Ninja Warrior Backyard Courses and Your Home Insurance

child playing on backyard ninja warrior type courseWe all want our kids to get outside more. Ninja Warrior backyard courses—whether you’re building one yourself or buying a kit—may seem like the perfect solution. Especially during the holiday season, when the last thing kids need is more stuff scattered around the house.

But homeowners beware… Your insurance company will not love an extreme obstacle course as much as your little ninjas. In fact, some carriers are saying “game over,” when it comes to insuring properties with warped walls, salmon ladders, jump hooks, and the like.

Go ahead, call us scrooges. (We’re used to it.) But while you do, here are the FAQs on Ninja Warrior backyard courses and how they can affect your homeowner’s coverage:

Why are Ninja Warrior backyard courses an issue for home insurance?

Simply put, ninja courses create an opportunity for someone to get hurt. (In insurance speak, they create a “liability exposure”).

Ninja courses are also considered an attractive nuisance (A.N.). So, in addition to the risk they bring during permitted/supervised use, they create even more exposure via uninvited guests. And according to the law, homeowners are responsible for injuries caused by attractive nuisances—even if the victim gets hurt while trespassing, using the yard without permission, or not following established rules.

Many home insurance companies will exclude attractive nuisances, meaning they will not cover any loss events associated with something they already told you was dangerous (e.g. a trampoline or a ninja course). Other companies will simply cancel or non-renew your home insurance policy if they become aware you’ve added an A.N. to your property.

Do I have to tell my insurance company I am buying (or building) a Ninja Warrior course in the backyard?

Yes! You should always alert for your MA home insurance agent (who will inform your insurance carrier) when you make a “change in property insured.” This can include adding a new structure or an attractive nuisance to your property. Prime examples:

  • Pools—Especially with diving boards or slides
  • Dogs
  • Trampolines
  • Treehouses
  • Ziplines
  • Skateboard ramps
  • Ninja Warrior courses

Will my insurance get canceled if I tell them I have ______ (one of the items mentioned above)?

Maybe, which is why it makes sense to contact your agent before you buy or build any of these things. It’s not impossible to get coverage for a home with a diving board, or a trampoline, or even a ninja warrior course, but you will have fewer carrier options to choose from.

How will insurance know if I don’t tell them?

They might not.  But omitting this info on your renewal paperwork is essentially insurance fraud. Besides that, most carriers conduct random home inspections. It’s not uncommon for them to cancel a policy after discovering an undisclosed risk or lack-of-maintenance issue. (By the way, here’s what happens when your home insurance is cancelled.)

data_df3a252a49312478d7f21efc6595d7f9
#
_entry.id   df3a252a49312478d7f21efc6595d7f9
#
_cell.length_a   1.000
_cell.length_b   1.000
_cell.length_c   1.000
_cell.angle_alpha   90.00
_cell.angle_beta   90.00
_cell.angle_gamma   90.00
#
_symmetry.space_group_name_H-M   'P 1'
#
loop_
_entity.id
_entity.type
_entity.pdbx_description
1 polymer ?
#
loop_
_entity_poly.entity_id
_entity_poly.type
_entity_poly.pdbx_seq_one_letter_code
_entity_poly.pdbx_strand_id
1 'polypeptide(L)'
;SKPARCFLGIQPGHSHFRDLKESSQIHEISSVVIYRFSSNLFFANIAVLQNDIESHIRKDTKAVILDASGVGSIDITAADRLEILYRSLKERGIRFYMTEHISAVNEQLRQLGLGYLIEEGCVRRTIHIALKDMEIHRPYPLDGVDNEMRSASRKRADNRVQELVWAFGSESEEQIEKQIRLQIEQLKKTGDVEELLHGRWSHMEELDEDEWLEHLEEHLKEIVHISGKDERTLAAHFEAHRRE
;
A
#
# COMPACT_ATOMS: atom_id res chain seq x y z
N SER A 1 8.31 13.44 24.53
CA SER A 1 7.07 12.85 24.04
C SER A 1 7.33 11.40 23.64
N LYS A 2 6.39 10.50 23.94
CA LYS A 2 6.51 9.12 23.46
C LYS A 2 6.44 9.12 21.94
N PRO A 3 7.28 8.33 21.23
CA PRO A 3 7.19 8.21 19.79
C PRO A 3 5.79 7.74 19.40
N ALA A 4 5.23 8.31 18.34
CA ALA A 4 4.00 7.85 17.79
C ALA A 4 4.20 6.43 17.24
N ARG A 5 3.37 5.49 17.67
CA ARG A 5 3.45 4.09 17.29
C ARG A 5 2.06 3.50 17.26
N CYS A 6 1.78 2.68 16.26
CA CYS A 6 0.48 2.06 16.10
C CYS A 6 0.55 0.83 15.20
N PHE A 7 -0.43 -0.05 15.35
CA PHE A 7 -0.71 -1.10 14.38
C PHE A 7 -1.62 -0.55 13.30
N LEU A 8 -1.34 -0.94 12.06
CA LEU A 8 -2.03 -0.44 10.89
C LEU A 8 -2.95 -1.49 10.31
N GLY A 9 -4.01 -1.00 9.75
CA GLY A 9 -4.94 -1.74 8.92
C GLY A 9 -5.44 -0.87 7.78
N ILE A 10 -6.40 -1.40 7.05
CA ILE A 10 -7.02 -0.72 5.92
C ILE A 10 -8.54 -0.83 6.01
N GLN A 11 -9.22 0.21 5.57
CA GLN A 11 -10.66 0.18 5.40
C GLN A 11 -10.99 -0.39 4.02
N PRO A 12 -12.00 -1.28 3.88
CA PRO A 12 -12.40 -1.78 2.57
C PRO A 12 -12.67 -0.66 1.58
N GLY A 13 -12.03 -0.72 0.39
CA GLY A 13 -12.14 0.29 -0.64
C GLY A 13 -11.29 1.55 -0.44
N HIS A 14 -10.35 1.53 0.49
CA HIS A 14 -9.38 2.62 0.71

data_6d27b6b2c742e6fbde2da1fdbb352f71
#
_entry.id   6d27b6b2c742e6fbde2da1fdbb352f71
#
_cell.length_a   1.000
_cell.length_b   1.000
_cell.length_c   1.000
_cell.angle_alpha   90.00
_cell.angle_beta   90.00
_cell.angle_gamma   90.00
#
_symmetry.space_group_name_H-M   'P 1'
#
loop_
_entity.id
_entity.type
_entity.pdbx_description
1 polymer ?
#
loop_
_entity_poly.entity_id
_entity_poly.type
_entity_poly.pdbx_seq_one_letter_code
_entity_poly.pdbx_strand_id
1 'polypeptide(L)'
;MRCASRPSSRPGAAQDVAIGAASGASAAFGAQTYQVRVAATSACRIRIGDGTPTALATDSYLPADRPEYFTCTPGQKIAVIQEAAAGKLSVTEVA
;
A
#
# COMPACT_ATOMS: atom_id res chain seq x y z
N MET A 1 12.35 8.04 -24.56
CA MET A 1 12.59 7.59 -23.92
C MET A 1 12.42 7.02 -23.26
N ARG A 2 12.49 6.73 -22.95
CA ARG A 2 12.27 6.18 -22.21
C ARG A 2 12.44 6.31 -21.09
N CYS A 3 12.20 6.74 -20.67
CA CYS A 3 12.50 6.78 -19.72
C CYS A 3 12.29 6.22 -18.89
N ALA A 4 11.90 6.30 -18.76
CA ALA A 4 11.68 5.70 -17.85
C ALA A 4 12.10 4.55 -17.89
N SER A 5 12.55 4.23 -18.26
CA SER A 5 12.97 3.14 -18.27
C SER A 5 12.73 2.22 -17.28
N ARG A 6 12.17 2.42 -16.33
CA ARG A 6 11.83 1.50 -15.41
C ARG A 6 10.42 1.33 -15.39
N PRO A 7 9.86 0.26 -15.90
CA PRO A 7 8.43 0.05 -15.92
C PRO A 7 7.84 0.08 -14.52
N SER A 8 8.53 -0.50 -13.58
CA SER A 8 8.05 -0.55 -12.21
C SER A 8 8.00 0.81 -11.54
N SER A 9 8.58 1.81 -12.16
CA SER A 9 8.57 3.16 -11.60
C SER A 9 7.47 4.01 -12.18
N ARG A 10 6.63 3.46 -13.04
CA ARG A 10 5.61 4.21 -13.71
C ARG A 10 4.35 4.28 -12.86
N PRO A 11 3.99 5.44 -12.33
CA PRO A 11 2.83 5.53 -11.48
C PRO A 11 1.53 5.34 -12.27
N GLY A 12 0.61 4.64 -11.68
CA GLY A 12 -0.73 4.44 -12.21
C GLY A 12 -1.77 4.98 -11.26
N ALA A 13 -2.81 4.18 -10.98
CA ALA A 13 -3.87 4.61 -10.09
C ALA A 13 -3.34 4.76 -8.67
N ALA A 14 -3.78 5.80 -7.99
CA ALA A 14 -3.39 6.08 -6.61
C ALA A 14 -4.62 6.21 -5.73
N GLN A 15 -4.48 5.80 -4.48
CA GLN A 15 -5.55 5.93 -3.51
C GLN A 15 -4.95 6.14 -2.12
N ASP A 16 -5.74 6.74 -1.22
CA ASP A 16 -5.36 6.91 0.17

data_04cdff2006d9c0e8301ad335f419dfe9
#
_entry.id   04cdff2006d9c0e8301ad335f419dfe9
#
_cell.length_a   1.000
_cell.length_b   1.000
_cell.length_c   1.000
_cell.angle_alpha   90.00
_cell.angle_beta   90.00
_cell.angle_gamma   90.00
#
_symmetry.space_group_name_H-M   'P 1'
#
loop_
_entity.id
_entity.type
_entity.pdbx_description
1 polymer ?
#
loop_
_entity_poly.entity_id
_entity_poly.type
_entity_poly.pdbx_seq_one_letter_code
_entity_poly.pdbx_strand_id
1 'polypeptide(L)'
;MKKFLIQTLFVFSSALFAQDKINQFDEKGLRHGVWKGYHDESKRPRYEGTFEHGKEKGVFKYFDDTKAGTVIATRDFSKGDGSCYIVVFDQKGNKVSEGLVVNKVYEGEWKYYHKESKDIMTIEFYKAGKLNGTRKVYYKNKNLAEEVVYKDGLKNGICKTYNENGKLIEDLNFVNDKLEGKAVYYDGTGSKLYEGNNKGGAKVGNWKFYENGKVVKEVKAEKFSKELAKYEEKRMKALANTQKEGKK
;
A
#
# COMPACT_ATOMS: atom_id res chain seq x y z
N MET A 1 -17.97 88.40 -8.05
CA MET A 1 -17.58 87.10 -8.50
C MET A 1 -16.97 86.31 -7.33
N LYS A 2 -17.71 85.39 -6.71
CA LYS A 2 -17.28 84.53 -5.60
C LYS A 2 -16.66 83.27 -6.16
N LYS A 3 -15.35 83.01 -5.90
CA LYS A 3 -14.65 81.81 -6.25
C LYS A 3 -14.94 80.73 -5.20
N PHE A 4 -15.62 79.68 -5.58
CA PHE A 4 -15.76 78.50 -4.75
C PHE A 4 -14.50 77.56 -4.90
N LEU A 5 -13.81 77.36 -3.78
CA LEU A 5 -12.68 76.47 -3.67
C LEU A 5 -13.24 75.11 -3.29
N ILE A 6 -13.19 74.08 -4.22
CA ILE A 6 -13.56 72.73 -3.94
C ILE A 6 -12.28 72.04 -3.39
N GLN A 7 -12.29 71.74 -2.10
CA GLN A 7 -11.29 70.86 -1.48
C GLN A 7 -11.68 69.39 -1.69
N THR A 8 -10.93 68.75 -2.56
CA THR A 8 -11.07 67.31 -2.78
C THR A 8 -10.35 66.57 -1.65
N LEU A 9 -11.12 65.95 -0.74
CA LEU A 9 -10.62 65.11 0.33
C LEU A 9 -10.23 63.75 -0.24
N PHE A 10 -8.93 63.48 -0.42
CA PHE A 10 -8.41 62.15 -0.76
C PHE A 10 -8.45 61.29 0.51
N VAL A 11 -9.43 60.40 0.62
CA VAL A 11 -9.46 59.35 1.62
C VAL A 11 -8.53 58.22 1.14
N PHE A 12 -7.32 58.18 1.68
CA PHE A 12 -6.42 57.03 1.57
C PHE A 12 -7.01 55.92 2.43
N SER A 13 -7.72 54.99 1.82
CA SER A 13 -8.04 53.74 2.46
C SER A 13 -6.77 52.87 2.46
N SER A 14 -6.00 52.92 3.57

Which insurance companies will allow Ninja Warrior backyard courses?

Hard to say… Maybe some, but it all depends on exactly what you’re installing. Massachusetts homeowners are welcome to give us a call if you want to discuss your home insurance situation: 508.339.2951

After speaking with underwriters from several different companies, we can say that none of them are thrilled about extending coverage to an extreme obstacle course. Some would be willing to review structures on a case-by-case basis, and some would flat out decline coverage to a homeowner who added anything beyond a simple swing set.

If my insurance company approves my obstacle course, will all injuries be covered?

Nope. Even if you get the greenlight to install a specific type of obstacle course in your yard, it’s important to remember that home insurance only responds to injuries for non-household members. The response is part of your liability coverage. You do not have medical coverage for your own family via your home insurance. This holds true for family member injuries in the pool, on the trampoline, and with dog bites, as well. You would need your health insurance (or out-of-pocket funds) to address these costs.

Also, key point: your home insurance policy has a personal liability limit. For the average policy, that limit rarely exceeds $500,000. And yet, unfortunately, medical bills can add up very quickly. If a neighbor ever suffered a head injury falling from your pool, trampoline, or ninja course, you might find yourself under-insured.

We recommend at least asking an agent, Do I Need Umbrella Insurance?  And get a quote to decide if it’s worth it to you. If you call us at 508.339.2951 we’ll help you answer that question and any others you have.

Happy holidays! Sorry we weren’t more enthusiastic about your ninja course.